Though found in Manitoba and less frequently across the northern portions of Saskatchewan and Alberta, the wapiti is of necessity more fastidious in its choice of surroundings and more local in its distribution than the moose. Though most of the herds now existing are found in mountains or hill-country, it roamed freely over the Western plains ere it was forced to seek refuge in the wildest and most inaccessible retreats. Owing to its gregarious habits and the comparatively open character of much of its Western range, it had little to protect it against the ruthless warfare waged upon it in the winning of the West; and to the fact that it will adapt itself and thrive under widely different conditions, can thanks alone be given that it has not followed in the bison' s wake. It is the most imposing, the stateliest, and the grandest type of all the antlered tribes on the earth and like a defeated remnant of a once powerful clan, it has chosen from its former range of half a continent the wildest, pine-clad mountains and lofty uplands in which to face the final tragedy which would forever seal its •doom. The moose loves the lower levels of the dank, marsh-strewn forest wherein to glean his fare of willow browse and water-growths, but the royal wapiti seems to revel in the grandest scenery Nature has to offer'. Where the giant Redwood and Douglas firs deluge the rolling bases of the Rockies in perpetual gloom, or where the rugged, brush-clad hills of Manitoba rise in majestic skylines from the plains, the wapiti has found the last wild strong-holds of his race.

Not so long ago but that many can recall the time, the wapiti was to be met with almost anywhere in the wooded tracts of the Canadian West. In the Turtle Mountains and the Cypress Hills along the American boundary, in the foothills of Alberta, and through the cotton-wood belts of the western river-bottoms it was plentiful up to the late ‘70’s. But it is now only to be found in several localities along the northern outskirts of its former range. In the wild area between Lakes Winnipeg and Manitoba it is plentiful; over the hills of the Riding and Duck Mountains in north-western Manitoba large scattered herds still roam; and across northern Saskatchewan and Alberta and into the valleys of the Rockies small numbers wander restlessly back and forth.

All that has been written and told of the far-famed stag-hunting of the Scottish Highlands or of the wild adventure of moose-hunting in the American forest, can not excel in point of interest or adventure the elements which surround the hunting of this noble deer. Then one may stumble upon it at times under circumstances sweet to the meat-hunter’s heart; but under normal conditions no game the world over is more worthy of the practiced skill of the clean-minded sportsman. Now a frequenter of uplands and timbered ridges it leads the hunter into the midst of the wildest comers of the West and extols a tribute of unfaltering perseverance and wood-craft from him who would follow it unaided into its wild retreats.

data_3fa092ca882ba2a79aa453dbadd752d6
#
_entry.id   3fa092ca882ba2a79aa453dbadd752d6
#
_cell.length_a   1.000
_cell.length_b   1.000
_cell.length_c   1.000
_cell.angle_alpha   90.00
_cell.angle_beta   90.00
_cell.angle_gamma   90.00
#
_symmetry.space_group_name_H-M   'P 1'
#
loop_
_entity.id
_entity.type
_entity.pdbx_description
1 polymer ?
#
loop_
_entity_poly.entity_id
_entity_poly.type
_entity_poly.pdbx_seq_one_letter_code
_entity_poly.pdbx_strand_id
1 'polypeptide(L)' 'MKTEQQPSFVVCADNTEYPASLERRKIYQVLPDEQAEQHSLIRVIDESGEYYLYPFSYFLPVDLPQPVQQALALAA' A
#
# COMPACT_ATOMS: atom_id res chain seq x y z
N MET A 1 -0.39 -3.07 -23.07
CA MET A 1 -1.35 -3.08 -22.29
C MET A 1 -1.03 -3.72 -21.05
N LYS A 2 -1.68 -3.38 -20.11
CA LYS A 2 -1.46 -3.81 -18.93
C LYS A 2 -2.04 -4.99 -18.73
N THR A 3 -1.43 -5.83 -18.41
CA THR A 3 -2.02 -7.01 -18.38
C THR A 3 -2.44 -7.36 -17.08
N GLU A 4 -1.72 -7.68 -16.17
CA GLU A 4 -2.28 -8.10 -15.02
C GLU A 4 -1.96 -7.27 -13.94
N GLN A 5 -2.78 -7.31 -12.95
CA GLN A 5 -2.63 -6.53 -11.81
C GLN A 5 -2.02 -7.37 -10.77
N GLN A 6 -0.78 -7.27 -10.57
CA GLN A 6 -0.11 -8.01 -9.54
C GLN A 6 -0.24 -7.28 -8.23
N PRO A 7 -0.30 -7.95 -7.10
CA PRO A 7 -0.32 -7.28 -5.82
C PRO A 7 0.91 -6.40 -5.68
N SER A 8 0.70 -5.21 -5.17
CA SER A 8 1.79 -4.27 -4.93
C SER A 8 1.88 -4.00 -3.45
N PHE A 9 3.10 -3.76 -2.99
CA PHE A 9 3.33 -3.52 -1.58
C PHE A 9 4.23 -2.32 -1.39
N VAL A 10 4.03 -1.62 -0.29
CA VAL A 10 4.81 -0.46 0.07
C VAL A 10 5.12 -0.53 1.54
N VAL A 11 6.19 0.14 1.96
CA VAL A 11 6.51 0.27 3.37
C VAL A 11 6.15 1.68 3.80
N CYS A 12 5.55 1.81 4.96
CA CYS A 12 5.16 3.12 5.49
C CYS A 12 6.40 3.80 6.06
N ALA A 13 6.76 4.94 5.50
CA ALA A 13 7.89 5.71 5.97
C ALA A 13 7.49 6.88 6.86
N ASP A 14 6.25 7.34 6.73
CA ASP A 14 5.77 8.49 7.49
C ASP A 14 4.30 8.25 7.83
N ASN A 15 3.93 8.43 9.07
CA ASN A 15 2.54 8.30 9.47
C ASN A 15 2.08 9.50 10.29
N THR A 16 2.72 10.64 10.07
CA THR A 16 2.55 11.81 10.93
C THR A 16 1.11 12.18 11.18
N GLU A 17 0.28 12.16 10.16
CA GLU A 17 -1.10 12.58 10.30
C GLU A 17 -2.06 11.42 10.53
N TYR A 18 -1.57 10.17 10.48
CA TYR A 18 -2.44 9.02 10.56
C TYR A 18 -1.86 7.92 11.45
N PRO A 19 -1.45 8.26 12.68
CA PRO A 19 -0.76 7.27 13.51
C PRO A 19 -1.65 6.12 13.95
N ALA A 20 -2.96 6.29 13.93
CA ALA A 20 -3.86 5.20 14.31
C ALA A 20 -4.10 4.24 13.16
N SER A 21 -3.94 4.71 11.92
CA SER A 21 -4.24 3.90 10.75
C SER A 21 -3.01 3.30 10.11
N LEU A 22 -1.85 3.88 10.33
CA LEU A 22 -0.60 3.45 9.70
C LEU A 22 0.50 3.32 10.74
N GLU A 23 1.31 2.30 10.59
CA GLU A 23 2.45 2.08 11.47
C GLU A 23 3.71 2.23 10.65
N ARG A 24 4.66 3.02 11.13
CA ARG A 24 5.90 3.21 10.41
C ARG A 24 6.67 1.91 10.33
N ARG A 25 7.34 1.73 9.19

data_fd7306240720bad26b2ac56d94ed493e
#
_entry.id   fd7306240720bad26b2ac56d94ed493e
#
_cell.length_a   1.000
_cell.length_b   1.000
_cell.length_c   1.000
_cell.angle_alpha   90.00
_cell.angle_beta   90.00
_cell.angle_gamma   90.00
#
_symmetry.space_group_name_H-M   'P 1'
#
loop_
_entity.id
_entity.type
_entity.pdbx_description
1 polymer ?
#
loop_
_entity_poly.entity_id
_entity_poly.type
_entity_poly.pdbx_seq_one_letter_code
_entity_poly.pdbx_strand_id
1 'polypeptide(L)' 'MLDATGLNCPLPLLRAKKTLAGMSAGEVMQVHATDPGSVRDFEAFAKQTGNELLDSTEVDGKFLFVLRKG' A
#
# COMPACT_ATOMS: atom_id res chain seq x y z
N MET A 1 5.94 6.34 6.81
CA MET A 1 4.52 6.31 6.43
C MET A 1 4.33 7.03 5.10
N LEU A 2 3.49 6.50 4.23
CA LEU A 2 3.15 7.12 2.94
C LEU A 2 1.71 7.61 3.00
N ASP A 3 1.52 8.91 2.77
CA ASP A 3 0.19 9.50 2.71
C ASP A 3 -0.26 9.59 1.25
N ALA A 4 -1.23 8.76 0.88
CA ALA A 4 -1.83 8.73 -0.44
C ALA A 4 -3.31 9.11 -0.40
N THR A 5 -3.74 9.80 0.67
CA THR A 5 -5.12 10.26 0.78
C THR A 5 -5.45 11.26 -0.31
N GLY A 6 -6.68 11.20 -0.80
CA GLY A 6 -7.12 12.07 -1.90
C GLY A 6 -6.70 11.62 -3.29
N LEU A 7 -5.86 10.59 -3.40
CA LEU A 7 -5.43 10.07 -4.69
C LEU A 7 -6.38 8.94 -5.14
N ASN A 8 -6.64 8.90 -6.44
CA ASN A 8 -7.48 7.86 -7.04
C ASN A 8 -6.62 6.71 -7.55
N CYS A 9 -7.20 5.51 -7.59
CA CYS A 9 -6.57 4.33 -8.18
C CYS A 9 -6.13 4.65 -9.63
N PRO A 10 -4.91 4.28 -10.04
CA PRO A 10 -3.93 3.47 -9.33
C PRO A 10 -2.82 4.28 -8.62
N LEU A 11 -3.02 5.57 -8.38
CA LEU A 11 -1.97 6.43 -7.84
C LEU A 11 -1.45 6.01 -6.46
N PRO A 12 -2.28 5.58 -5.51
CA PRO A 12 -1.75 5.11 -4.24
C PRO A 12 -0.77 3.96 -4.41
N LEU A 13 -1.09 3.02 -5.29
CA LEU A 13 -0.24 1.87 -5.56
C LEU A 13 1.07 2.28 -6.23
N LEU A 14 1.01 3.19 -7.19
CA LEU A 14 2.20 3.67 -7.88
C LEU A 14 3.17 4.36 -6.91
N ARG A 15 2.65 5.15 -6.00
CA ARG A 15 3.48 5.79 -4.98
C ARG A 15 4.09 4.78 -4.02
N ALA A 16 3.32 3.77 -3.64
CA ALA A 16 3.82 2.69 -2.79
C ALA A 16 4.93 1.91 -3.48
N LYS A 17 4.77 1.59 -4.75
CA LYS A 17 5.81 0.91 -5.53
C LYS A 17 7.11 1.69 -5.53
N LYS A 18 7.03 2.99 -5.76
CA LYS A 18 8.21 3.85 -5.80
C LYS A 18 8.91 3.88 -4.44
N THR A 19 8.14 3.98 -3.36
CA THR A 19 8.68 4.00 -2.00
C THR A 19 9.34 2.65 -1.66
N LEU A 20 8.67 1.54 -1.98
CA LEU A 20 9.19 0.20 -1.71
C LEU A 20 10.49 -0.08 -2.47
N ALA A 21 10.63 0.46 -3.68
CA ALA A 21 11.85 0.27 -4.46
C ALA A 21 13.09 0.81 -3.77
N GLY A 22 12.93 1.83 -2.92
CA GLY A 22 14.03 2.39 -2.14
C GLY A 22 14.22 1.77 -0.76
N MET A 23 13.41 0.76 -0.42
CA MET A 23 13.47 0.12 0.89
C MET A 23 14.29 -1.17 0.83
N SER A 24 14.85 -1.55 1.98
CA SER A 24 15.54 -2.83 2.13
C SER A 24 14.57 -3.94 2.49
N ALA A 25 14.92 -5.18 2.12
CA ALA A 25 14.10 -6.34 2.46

In the wooded regions of the North-West frequented by sportsmen probably more uncertainty attaches to the hunting of the caribou than to that of any other deer In the fur country of the far North the barren ground caribou presents an almost ridiculously easy object of pursuit during its bi-annual migrations to and from the bare coast-lines of its Arctic home; but the larger woodland caribou of lower latitudes is an almost constant sojourner of the great moss-grown muskegs and is more difficult of pursuit and approach. From Newfoundland to Alaska the caribou, or American reindeer, is found in an almost hopeless diversity of species; but much as the individuals from one locality may differ in weight, color and character of antlers, from those of another, there seems little necessity to sub-divide them beyond the two general types. In Western Canada the woodland caribou is found in the low, coniferous regions of the Lake of the Woods, thence northward beyond Lake Winnipeg, where its range gradually overlaps that of the barren ground species, and westward into British Columbia. In comparison to other deer it possesses a strange perversity of character and habits. Its favorite food consists of the dry, astringent mosses that clothe the muskegs and festoon the trees; with its razor-edged hoofs and slithering gait it is at ease upon the barest ice; hair covers its broad, bovine muzzle; and the female annually grows a set of antlers. Ever restless and on the alert the caribou of Manitoba and New Ontario is no easy prey for the most seasoned hunter; and as it rarely stays long in one locality but continually moves in small travelling herds from one treeless savanna to another, it is exceedingly difficult to overtake. On the mountain sides it is more easily approached by stalking, and as the traveller proceeds northward he will find it correspondingly easier to bring to his rifle.